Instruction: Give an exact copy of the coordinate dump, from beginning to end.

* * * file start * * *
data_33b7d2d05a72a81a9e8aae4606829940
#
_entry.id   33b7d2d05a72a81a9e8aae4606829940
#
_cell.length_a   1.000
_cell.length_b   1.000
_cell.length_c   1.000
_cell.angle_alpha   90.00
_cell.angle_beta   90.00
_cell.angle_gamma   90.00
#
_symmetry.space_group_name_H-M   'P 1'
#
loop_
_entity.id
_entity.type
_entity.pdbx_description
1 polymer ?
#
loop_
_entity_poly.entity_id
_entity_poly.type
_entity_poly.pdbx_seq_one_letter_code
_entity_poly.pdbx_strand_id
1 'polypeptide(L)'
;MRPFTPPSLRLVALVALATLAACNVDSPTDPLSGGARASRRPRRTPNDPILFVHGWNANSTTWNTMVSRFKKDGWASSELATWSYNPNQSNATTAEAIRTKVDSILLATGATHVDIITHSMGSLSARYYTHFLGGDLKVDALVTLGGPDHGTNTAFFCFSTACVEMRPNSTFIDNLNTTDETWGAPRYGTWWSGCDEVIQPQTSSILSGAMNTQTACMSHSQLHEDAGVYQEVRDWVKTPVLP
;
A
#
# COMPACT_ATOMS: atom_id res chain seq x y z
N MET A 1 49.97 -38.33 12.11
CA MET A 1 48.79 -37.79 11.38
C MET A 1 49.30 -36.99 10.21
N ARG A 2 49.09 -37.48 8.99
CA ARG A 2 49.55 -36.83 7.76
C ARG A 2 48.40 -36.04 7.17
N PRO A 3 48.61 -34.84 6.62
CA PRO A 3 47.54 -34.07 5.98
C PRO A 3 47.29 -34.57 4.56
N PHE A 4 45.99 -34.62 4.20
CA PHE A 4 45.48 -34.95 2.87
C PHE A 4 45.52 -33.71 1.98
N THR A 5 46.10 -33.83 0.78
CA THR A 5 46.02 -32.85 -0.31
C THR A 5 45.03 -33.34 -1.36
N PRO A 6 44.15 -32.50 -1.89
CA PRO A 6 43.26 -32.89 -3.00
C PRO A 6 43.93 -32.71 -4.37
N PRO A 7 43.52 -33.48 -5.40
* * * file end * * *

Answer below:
data_33b7d2d05a72a81a9e8aae4606829940
#
_entry.id   33b7d2d05a72a81a9e8aae4606829940
#
_cell.length_a   1.000
_cell.length_b   1.000
_cell.length_c   1.000
_cell.angle_alpha   90.00
_cell.angle_beta   90.00
_cell.angle_gamma   90.00
#
_symmetry.space_group_name_H-M   'P 1'
#
loop_
_entity.id
_entity.type
_entity.pdbx_description
1 polymer ?
#
loop_
_entity_poly.entity_id
_entity_poly.type
_entity_poly.pdbx_seq_one_letter_code
_entity_poly.pdbx_strand_id
1 'polypeptide(L)'
;MRPFTPPSLRLVALVALATLAACNVDSPTDPLSGGARASRRPRRTPNDPILFVHGWNANSTTWNTMVSRFKKDGWASSELATWSYNPNQSNATTAEAIRTKVDSILLATGATHVDIITHSMGSLSARYYTHFLGGDLKVDALVTLGGPDHGTNTAFFCFSTACVEMRPNSTFIDNLNTTDETWGAPRYGTWWSGCDEVIQPQTSSILSGAMNTQTACMSHSQLHEDAGVYQEVRDWVKTPVLP
;
A
#
# COMPACT_ATOMS: atom_id res chain seq x y z
N MET A 1 49.97 -38.33 12.11
CA MET A 1 48.79 -37.79 11.38
C MET A 1 49.30 -36.99 10.21
N ARG A 2 49.09 -37.48 8.99
CA ARG A 2 49.55 -36.83 7.76
C ARG A 2 48.40 -36.04 7.17
N PRO A 3 48.61 -34.84 6.62
CA PRO A 3 47.54 -34.07 5.98
C PRO A 3 47.29 -34.57 4.56
N PHE A 4 45.99 -34.62 4.20
CA PHE A 4 45.48 -34.95 2.87
C PHE A 4 45.52 -33.71 1.98
N THR A 5 46.10 -33.83 0.78
CA THR A 5 46.02 -32.85 -0.31
C THR A 5 45.03 -33.34 -1.36
N PRO A 6 44.15 -32.50 -1.89
CA PRO A 6 43.26 -32.89 -3.00
C PRO A 6 43.93 -32.71 -4.37
N PRO A 7 43.52 -33.48 -5.40